Though Mexico is firmly entrenched in the war on drugs, it’s not primarily a consumer nation. Young advocates there are calibrating their harm reduction efforts accordingly.
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The café, staffed entirely by people with disabilities, is part of an effort to move people out of institutions and into the community and the workforce.
Last week, the governor of Virginia ended the disenfranchisement of people convicted of felonies, one of the last groups still denied the right to vote.
A push to reform pretrial detention standards in Africa could change not only policies and practices, but attitudes as well.
The trial of the former ruler of Chad, Hissène Habré, marks a remarkable success for international justice; it’s the first time a former African leader has been held to account for atrocity crimes before an African court.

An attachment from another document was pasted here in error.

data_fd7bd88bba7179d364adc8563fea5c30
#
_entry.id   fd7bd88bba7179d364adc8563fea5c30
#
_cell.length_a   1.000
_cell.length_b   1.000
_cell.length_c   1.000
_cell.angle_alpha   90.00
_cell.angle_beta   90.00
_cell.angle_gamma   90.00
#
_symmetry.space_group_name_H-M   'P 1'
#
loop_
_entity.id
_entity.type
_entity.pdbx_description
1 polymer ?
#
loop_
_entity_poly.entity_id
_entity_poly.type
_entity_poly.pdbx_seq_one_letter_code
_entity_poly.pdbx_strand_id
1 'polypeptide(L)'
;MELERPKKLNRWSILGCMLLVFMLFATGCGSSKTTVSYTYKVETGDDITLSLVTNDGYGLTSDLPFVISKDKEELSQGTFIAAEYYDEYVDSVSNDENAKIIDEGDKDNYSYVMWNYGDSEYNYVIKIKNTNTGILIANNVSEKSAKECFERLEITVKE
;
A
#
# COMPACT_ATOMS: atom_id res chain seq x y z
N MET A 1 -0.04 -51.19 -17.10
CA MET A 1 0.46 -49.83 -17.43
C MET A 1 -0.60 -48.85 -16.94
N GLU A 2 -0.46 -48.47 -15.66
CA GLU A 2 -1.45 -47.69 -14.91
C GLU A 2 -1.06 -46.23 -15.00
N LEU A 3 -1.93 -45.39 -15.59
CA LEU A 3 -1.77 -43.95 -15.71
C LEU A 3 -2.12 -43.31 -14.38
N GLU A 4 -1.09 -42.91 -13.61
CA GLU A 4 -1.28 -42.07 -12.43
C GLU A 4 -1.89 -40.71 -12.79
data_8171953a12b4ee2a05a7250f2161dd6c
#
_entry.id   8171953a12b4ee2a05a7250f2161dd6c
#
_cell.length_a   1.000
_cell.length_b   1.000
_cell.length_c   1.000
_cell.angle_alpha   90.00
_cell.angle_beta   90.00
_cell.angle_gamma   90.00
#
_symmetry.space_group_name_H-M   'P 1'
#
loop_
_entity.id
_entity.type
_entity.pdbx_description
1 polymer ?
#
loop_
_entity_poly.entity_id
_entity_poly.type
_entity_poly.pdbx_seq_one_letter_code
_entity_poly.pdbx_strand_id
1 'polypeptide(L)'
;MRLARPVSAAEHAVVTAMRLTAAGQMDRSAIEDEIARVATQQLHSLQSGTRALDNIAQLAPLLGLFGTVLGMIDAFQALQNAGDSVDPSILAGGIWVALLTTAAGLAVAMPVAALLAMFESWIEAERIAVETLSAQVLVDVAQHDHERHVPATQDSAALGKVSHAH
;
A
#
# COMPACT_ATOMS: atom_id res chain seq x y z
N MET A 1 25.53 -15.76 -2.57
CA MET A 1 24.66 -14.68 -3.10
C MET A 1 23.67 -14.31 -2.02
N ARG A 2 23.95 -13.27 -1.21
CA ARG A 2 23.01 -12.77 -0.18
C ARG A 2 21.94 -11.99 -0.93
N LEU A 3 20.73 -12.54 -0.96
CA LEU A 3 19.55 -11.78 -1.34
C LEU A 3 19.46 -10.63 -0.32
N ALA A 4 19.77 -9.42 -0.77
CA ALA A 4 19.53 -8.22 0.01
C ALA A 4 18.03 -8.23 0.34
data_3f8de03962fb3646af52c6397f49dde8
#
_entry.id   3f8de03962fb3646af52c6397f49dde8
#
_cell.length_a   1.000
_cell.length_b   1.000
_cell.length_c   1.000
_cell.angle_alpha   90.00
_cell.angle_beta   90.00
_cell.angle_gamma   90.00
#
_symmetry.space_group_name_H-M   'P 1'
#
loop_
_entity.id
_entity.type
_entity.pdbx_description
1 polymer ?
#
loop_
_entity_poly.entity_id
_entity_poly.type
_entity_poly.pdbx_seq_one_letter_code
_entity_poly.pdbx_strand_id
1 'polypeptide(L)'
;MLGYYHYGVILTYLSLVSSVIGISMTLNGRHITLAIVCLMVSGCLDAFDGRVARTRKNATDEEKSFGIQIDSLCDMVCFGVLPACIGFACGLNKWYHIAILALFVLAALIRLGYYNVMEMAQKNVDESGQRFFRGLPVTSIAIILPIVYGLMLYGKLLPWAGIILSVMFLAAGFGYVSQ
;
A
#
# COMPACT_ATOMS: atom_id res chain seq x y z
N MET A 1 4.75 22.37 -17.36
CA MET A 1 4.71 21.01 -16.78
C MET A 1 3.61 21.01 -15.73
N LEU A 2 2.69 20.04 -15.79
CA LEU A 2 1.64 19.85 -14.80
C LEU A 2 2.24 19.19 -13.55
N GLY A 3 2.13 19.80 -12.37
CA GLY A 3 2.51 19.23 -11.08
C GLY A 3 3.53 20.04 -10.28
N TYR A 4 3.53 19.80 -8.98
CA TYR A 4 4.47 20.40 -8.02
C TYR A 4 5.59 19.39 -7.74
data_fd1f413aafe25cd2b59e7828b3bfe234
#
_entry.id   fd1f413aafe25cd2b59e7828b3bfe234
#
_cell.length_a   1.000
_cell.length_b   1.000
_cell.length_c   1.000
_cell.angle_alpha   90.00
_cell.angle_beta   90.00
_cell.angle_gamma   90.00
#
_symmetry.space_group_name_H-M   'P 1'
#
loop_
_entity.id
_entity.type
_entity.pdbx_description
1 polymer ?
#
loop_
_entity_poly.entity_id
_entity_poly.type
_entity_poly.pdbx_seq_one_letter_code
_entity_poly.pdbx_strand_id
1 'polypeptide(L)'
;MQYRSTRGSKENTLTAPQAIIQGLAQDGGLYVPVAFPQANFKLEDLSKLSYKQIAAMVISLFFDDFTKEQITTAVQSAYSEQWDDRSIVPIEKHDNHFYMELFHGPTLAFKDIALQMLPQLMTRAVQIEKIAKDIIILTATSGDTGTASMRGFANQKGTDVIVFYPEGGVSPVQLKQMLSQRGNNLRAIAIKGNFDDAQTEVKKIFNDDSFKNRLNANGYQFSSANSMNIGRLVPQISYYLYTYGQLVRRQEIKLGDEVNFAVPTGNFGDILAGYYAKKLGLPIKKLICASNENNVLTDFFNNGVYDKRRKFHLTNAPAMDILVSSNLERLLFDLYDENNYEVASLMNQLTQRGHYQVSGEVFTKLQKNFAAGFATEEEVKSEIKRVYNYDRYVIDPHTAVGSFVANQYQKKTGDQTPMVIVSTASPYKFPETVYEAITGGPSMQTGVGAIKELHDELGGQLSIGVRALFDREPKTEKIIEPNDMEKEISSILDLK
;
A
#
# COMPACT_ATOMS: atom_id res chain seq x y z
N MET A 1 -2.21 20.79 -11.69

Basic legal services and advice should be available to all. A new Open Society initiative is trying to make that a reality in nine target countries.
Breaking new ground in long-running debates about criminal justice, Nancy Mullane’s Life of the Law podcast embraces a spirit of inclusiveness.
Many of the continent’s prison systems are in a state of crisis, burdened with overcrowding and an inability or unwillingness to protect the human rights of prisoners.
When the residents of Mátészalka needed a better way to get to the capital, they advocated on their own behalf and won a quicker commute.
For many incarcerated Asian and Pacific Islanders, prison is often made tougher by the fact that their identity is not always recognized.
A unanimous decision by an oft-divided court just affirmed a bedrock principle of American democracy: the government represents everyone.